A couple of upcoming events along Trail’s covered stairs has city staff taking to the course early with some much-needed reinforcement.
Roads and Grounds Superintendent Patrick Gauvreau and Brent Iachetta, city carpenter, have jumped on landings, pounded up and down stairs and shaken posts to see where weaknesses lie. They are now set out to make improvements in just two short months.
“It’s overwhelming,” said Gauvreau when the Trail Times took a tour of the longest set of stairs that stretches from the bottle depot on Rossland Avenue to Austad Lane Park.
“There’s lots of work that needs to be done with limited resources.”
The 225-step staircase is considered a worst-case scenario and is now a starting point. Photos were taken to document sections of the stairs that are rotting, wobbly or worn down.
After carefully mapping out what needs to be improved, the work has started.
Forty-plus stair treads need to be replaced alone, and that doesn’t include the odd stringer. Posts and even concrete has been poured to beef up the structure.
The city is going above and beyond its regular upkeep to ensure the stairs are ready for United Way’s fundraiser Storm the Stairs set for Sept. 12, and the Red Roofs Duathlon scheduled the following day.
Regular annual upkeep just won’t cut it for the number of participants expected to be running and walking along Trail’s iconic stairs.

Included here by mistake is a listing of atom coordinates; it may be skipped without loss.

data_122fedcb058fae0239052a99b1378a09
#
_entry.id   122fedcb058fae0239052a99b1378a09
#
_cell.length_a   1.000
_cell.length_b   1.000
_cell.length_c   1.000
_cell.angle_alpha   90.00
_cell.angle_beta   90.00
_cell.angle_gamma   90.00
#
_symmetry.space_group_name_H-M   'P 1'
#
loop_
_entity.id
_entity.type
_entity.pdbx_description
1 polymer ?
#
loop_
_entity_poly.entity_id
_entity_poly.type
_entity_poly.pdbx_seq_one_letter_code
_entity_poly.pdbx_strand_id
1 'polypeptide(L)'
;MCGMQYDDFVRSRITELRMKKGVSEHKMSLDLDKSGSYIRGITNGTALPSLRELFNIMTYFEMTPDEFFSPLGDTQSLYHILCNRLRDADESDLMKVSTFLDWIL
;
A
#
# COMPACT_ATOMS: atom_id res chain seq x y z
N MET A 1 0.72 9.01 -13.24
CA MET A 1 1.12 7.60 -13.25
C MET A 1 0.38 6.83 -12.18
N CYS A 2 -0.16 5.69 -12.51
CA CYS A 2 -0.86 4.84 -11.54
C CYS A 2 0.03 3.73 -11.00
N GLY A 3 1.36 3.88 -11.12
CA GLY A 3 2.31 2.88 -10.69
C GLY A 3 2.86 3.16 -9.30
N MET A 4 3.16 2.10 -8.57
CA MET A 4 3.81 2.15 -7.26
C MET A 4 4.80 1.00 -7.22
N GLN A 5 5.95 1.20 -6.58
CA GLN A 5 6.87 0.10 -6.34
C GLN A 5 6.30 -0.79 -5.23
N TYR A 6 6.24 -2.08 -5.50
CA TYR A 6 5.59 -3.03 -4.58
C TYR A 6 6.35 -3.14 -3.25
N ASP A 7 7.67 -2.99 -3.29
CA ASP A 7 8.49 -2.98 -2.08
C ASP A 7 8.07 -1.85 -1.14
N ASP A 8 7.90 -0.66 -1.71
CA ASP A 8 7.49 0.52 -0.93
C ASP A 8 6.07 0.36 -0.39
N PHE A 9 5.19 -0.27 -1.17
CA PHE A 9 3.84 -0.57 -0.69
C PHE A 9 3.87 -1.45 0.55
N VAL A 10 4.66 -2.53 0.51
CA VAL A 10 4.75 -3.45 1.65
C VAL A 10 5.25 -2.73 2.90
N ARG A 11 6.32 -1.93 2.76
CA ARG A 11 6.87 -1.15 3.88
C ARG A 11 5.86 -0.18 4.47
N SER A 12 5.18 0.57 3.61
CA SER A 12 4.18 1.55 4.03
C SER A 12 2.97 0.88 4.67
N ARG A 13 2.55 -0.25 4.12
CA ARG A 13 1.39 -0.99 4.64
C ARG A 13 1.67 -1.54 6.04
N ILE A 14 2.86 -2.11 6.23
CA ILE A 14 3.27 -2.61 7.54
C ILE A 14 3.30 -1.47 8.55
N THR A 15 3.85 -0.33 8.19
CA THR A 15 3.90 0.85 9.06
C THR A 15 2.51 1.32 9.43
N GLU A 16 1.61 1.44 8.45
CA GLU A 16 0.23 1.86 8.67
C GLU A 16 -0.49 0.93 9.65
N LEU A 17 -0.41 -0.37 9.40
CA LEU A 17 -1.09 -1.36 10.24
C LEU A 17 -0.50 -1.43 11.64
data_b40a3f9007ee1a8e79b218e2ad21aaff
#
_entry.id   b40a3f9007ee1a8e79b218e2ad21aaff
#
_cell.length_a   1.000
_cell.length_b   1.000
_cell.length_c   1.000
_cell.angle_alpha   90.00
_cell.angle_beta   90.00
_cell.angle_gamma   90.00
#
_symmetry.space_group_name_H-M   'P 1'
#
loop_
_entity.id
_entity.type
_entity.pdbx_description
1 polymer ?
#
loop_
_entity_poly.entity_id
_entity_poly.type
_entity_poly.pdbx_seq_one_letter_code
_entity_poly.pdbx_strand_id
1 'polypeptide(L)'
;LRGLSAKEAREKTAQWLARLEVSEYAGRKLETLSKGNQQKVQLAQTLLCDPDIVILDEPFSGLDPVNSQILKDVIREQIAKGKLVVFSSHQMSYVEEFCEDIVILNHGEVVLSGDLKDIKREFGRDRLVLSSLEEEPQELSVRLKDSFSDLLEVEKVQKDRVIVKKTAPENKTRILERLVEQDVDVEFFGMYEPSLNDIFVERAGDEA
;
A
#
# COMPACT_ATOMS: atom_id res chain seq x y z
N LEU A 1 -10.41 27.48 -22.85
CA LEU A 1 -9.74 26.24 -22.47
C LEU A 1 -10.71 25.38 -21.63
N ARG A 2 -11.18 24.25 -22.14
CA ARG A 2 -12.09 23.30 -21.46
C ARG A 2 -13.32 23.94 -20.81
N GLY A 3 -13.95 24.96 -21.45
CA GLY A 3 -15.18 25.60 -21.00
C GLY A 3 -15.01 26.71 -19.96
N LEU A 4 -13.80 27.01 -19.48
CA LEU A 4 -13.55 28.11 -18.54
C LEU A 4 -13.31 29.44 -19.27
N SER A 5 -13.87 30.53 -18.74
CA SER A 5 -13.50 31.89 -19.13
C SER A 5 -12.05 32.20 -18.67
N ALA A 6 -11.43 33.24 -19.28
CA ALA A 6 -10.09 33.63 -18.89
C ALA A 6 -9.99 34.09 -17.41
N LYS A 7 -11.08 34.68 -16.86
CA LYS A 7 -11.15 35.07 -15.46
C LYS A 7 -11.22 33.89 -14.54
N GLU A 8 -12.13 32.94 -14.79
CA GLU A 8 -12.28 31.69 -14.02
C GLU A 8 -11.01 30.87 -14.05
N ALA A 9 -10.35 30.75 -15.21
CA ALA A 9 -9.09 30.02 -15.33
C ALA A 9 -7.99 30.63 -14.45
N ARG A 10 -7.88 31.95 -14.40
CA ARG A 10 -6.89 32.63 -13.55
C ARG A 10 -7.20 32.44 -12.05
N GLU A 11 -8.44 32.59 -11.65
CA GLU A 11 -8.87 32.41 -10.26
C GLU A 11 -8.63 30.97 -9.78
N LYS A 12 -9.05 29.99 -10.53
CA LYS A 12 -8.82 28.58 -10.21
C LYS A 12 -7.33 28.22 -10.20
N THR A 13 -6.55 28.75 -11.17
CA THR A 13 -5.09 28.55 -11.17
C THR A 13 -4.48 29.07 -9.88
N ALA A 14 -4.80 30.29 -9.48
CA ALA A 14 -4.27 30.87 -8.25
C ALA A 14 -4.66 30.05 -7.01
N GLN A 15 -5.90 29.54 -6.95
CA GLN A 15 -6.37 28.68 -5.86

“I may end up spending $20,000 just on this staircase, and I’ve got over a dozen more,” said Gauvreau, adding that this year’s budget for stairs’ upkeep is about $56,000.
A report documenting the health of the city’s stairs is in the process of being finalized and should make its way to city council shortly for review.
Until then, a small carpenter crew will continue to plug away at the first set of stairs. The costs associated with repairs will be tallied and used to determine the bill to reinforce the remaining staircases included in the race routes.
The City of Trail has 63 sets of covered stairways, with the majority located on the west side. According to “A Guide to Historic Buildings and Places,” a publication released a few years ago, if the stairs were stacked on top of each other, they would equate to 6,610 vertical feet, approximately two kilometres of stairway.